Applications and proper usage of gneiss


I have gone through the Qiime2 tutorials, and while I am still learning the ins-and-outs of Qiime2, I wanted to share my experience with gneiss and perhaps ask if I am using it properly. I have two metadata variables that I know to be correlated with microbiome composition (i.e., their abundance positively and negatively correlate with several groups of OTUs/genera).

To be clear, since I haven't yet used the Qiime2 pipeline to preprocess my raw data, I am making my own .qza files from a biom table, taxa data, and metadata (see below). Then I am reproducing the gneiss tutorial on the 88soils samples but with this data. The outputs I get do not look quite right, and so my question is more about the process/application of this technique for non-Qiime2 generated data.

I begin with an hdf5.biom (hdf5.biom.qza (106.0 KB)) file and a taxonomy.tsv file (taxa.qza (23.9 KB)
) that I made separately, as well as a metadata file (sample.metadata.txt (572 Bytes)).

The data in the hdf5.biom file were pre-normalized with DESeq("poscounts") to account for discrepancies in library size, and I did this such that all of the counts are > 0 (numbers range from 0.6663828 to 14.6254360).

I then ran the following Qiime2/gneiss commands to reproduce the Qiime portion of the results:

qiime feature-table filter-features --i-table hdf5.biom.qza --o-filtered-table filt.biom.qza --p-min-frequency 3

qiime gneiss gradient-clustering --i-table filt.biom.qza --m-gradient-file sample.metadata.txt --m-gradient-category variable_1 --o-clustering tree.nwk.qza --p-weighted

qiime gneiss dendrogram-heatmap --i-table filt.biom.qza --i-tree tree.nwk.qza --m-metadata-file sample.metadata.txt --m-metadata-category "variable_1" --o-visualization "heatmap" --p-ndim 10 --verbose

qiime gneiss ilr-transform --i-table filt.pseudo.biom.qza --i-tree tree.nwk.qza --o-balances balances.qza

qiime gneiss lme-regression --p-formula "variable_1" --i-table lme_balances.qza --i-tree tree.nwk.qza --m-metadata-file sample.AGE.txt --o-visualization model --p-groups "sample"

qiime gneiss ols-regression --p-formula "variable_1 + variable_2" --i-table ols_balances.qza --i-tree tree.nwk.qza --m-metadata-file sample.metadata.txt --o-visualization regression_summary.qzv

qiime gneiss balance-taxonomy --i-table filt.biom.qza --i-tree tree.nwk.qza --i-taxonomy taxa.qza --p-taxa-level 2 --p-balance-name 'y0' --m-metadata-file sample.metadata.txt --m-metadata-category variable_1 --o-visualization y0_taxa_summary.qzv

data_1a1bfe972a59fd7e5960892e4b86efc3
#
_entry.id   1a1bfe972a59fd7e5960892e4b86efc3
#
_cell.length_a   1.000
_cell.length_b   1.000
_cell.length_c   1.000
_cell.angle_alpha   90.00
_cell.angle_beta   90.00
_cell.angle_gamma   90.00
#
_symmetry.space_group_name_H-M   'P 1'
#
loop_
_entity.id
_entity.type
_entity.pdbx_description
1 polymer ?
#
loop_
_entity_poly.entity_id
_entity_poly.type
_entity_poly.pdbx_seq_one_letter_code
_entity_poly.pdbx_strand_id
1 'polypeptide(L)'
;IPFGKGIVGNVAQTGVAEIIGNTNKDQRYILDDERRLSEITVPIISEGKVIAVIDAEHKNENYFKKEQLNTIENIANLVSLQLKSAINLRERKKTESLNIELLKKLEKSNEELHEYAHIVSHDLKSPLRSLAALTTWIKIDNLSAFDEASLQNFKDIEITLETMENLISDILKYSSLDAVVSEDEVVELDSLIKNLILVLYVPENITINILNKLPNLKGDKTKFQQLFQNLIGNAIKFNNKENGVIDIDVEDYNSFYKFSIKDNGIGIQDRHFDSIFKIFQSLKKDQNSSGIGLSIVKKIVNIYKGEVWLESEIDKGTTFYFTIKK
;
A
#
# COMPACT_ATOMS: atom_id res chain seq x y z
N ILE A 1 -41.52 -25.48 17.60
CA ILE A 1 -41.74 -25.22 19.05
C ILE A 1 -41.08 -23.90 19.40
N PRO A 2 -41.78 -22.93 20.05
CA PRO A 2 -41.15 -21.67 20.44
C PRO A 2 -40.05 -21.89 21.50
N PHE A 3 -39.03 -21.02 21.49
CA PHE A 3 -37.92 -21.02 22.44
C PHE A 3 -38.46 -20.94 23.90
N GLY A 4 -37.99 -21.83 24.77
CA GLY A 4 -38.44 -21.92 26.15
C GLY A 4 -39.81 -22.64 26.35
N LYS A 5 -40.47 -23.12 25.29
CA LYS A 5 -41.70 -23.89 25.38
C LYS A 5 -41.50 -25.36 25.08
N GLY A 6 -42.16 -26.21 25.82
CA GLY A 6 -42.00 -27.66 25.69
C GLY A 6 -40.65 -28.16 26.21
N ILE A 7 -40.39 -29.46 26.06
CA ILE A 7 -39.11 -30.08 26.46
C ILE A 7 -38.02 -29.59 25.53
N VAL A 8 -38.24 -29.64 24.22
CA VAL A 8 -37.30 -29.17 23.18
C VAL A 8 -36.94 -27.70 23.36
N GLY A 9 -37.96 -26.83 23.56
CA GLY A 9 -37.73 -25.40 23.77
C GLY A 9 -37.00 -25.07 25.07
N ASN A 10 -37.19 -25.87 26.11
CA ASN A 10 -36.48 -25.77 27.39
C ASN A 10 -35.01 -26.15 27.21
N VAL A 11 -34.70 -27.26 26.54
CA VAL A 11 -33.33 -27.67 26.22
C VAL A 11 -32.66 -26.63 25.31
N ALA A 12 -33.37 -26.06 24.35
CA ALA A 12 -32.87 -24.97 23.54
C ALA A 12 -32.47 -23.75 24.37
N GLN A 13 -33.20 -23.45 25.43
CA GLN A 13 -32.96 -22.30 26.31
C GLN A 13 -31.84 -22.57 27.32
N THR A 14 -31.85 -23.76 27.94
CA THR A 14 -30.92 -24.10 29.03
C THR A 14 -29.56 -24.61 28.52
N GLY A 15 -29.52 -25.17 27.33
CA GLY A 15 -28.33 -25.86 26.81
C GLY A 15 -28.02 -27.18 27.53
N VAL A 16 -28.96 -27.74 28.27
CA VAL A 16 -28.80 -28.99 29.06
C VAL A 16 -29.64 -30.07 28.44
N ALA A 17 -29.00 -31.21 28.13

So I am able to generate balances, heatmaps, and perform regression okay, but the heatmap (and gradient prediction that I get), always has a large gap in it. The final file (after running the python portion of the tutorial) is here:

My question is, am I not filtering out the OTUs properly? Is the clustering method that I am using incorrect? And finally, is there a way to account for more than one metadata variable in a method like this (i.e., generating the predictions?). Please let me know if there is anything that I can provide that I may have forgot to include--I think these tutorials are helpful and have given me some good ideas, I am just concerned that I am not using the method properly! Thanks so much.


Hi @wipperman, I’m looking though the biom table. While I’m not very familiar with the DEseq normalization, you have over 400 features with less than 1e-30 variance. To me, this suggests that those features are not providing much additional information to the analysis, likely because they are only present in a few samples.

I would try filtering those out, by filtering out small variance features, features that only appear in 1 sample, or have less than 10 counts total (before the DEseq normalization).

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Hey @mortonjt, Thanks so much–that seems to have done the trick! I will make attempts to analyze this data with dada2 in Qiime2 and generate new biom/taxonomy files with a different pipeline, but I think the tools in Qiime2, particularly gneiss, were useful enough for me to just take the data I have and directly import them into .qza format so that I could give the tools a shot! Thank you again for the help. --Matt


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